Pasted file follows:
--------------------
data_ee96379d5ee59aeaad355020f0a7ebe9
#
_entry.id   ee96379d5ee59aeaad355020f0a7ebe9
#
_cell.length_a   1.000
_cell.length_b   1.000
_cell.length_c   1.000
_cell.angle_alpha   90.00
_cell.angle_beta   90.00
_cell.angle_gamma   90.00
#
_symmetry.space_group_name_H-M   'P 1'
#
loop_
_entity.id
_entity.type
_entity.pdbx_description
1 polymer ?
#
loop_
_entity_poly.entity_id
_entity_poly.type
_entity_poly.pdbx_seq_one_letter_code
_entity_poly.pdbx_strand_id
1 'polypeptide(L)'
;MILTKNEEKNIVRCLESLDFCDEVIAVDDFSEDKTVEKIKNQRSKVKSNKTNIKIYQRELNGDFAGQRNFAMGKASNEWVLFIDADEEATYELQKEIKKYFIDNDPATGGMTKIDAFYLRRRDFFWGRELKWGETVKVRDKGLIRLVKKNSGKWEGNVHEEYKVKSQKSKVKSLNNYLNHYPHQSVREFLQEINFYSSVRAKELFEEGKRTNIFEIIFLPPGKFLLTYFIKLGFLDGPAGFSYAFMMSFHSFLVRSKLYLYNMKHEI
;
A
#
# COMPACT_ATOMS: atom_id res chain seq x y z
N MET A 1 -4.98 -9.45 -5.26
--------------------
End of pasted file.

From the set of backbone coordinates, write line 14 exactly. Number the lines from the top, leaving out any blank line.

loop_